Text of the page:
- Need: There is a lack of dementia-specific support for rural caregivers.
- Intervention: Project C.A.R.E. was created to meet the needs of underserved caregivers of those with Alzheimer's or other dementias, targeting rural North Carolina.
- Results: Under Project C.A.R.E., rural families receive information and referrals as well as individualized care consultation from dementia-trained family consultants.
Evidence-levelPromising (About evidence-level criteria)
Project C.A.R.E. (Caregiver Alternatives to Running on Empty) in North Carolina supports family caregivers of people living with Alzheimer's disease or related dementia (ADRD) through care planning, caregiver assessment, dementia-specific education, and information and referral services. Family consultants help families learn about ADRD, develop coping skills, and find solutions to issues or concerns. These consultants also work with local community-based services and networks, including 16 NC Area Agencies on Aging and the Family Care Support Program.
Project C.A.R.E. is funded by the state of North Carolina. The program specifically targets those who are ineligible for other entitlement programs, live rurally, are low-income, and are part of minority populations.
The six Project C.A.R.E. Regional Offices are:
- Western: Land of Sky Area Agency on Aging (Asheville)
- Foothills: Western Piedmont Area Agency on Aging (Hickory)
- South Central: Mecklenburg County Department of Social Services (Charlotte)
- Central: Duke Dementia Family Support Program (Durham)
- Southeastern: Cape Fear Area Agency on Aging (Wilmington)
Information and Referral Services
Project C.A.R.E. connects caregivers with resources and services, including:
- Dementia-specific information
- Caregiver education
- Access to the NC Caregiver Portal for online resources and training
- Support groups
- Community-based services and supports
- Referral to any needed programs
Dementia-specific education and training topics include:
- Progression of dementia
- Behavioral management
- Coping strategies for caregivers
- Self-care for caregivers
- Functional needs
Caregivers receive care consultations in person or over the phone. Consultants help caregivers assess their needs and concerns, develop a care plan, and follow up as needed. To be eligible for this service:
- The caregiver must be at least 18 years old.
- The person they are caring for has been diagnosed with dementia.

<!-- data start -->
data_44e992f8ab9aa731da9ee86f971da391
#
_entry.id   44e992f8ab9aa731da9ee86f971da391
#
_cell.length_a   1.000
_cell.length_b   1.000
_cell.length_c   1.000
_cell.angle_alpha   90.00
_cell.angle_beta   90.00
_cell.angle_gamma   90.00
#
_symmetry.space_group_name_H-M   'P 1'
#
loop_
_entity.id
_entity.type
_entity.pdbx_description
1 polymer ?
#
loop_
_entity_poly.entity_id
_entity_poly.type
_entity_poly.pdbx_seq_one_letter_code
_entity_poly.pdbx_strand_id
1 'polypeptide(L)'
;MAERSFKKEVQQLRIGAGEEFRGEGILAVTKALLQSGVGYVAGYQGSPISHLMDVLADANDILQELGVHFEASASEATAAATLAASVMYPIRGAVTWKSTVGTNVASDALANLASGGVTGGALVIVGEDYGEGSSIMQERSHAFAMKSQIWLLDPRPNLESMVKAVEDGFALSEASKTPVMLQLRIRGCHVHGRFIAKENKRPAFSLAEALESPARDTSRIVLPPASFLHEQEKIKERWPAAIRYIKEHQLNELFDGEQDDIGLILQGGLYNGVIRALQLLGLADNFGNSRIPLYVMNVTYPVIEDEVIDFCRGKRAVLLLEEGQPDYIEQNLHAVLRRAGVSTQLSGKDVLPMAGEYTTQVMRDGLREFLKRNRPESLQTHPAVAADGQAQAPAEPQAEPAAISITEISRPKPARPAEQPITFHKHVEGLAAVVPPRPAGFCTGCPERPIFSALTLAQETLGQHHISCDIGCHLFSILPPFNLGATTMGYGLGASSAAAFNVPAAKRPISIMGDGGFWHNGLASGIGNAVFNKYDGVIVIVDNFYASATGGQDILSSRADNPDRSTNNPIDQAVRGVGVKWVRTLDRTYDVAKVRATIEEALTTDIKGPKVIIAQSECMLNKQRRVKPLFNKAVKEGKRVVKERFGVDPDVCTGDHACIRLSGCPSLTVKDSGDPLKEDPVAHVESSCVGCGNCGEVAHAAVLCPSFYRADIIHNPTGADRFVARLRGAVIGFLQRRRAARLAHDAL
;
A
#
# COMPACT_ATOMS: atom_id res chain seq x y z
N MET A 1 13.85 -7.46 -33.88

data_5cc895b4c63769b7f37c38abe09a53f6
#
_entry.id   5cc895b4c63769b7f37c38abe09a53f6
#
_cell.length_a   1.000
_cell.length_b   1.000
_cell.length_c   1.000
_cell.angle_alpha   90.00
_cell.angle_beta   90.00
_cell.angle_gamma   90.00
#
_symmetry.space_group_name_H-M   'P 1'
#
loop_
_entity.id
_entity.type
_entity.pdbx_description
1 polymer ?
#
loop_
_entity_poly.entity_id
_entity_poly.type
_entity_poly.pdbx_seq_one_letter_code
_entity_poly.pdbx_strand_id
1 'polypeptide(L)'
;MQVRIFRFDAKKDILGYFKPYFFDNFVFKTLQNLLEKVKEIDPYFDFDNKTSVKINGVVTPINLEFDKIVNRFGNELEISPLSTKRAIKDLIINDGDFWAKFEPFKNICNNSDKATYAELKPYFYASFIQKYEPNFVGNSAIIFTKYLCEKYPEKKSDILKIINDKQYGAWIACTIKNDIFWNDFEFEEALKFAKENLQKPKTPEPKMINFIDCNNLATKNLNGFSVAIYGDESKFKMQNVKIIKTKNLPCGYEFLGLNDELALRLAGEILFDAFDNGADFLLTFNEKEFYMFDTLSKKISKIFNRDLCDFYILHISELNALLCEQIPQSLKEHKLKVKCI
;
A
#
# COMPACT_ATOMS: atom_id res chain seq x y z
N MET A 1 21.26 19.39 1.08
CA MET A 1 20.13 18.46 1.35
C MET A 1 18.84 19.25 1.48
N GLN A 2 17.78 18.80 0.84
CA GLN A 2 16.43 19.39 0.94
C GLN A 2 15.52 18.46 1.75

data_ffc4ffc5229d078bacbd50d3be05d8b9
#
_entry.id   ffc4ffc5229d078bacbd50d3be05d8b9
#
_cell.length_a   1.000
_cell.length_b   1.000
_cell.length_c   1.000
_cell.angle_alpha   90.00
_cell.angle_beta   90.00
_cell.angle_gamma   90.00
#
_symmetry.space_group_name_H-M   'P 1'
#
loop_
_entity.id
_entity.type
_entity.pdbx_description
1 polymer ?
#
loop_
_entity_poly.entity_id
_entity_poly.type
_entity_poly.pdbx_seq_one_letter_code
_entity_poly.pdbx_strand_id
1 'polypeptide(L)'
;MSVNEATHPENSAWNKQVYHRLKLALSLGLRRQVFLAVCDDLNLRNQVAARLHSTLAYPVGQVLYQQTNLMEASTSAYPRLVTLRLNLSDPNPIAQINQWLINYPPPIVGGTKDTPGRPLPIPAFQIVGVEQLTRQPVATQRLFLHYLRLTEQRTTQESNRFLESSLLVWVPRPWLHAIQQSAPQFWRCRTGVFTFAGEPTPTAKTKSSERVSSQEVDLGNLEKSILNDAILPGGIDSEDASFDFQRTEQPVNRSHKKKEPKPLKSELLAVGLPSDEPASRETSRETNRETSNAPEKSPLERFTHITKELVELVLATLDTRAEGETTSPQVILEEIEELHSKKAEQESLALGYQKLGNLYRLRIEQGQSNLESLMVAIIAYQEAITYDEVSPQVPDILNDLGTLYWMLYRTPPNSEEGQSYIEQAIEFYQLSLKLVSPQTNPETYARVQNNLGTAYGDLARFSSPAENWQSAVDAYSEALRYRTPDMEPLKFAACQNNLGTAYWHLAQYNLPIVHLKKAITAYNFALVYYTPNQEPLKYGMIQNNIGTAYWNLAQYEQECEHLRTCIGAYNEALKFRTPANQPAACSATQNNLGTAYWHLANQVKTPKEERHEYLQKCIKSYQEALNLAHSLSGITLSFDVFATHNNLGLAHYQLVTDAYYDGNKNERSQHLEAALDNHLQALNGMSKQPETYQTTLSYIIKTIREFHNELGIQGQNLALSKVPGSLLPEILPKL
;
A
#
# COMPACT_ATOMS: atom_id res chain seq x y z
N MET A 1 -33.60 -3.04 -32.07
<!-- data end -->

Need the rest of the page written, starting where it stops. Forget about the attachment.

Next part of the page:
- The caregiver would benefit from case management.
Project C.A.R.E. offers consumer-directed vouchers for care consultation clients who need financial assistance to pay for respite services. These services can include group respite, in-home care, adult day care, and facility care.
Since this program began in 2001, family consultants have created a community-based support services network for dementia caregivers.
In October 2016, Project C.A.R.E. received additional state funds and expanded statewide as a result of a recommendation in the publication Dementia-Capable North Carolina: A Strategic Plan for Addressing Alzheimer's Disease and Related Dementias.
In 2021, Project C.A.R.E.:
- Responded to about 3,600 requests for information and referral services
- Provided care consultation services to 572 informal caregivers
- Awarded funds to 484 care consultation caregivers to pay for respite
- Served caregivers in 97 of 100 counties
For more information about Project C.A.R.E.:
Kelly, C.M., & Williams, I.C. (2007). Providing Dementia-Specific Services to Family Caregivers: North Carolina's Project C.A.R.E. Program. Journal of Applied Gerontology, 26(4), 399-412. Article Abstract
Project C.A.R.E. utilizes a standardized family-centered approach and tools. The care plan tools were adopted with permission from Alzheimer's Los Angeles.
Caregivers and care partners interested in learning more about Project CARE can contact the Caregiver Navigator toll-free at 844.728.0191 or DHHS.email@example.com.
September 3, 2015
Date updated or reviewed
September 10, 2021
Suggested citation: Rural Health Information Hub, 2021. Project C.A.R.E. [online]. Rural Health Information Hub. Available at: https://www.ruralhealthinfo.org/project-examples/819 [Accessed 25 October 2021]
Please contact the models and innovations contact directly for the most complete and current information about this program. Summaries of models and innovations are provided by RHIhub for your convenience. The programs described are not endorsed by RHIhub or by the Federal Office of Rural Health Policy. Each rural community should consider whether a particular project or approach is a good match for their community’s needs and capacity. While it is sometimes possible to adapt program components to match your resources, keep in mind that changes to the program design may impact results.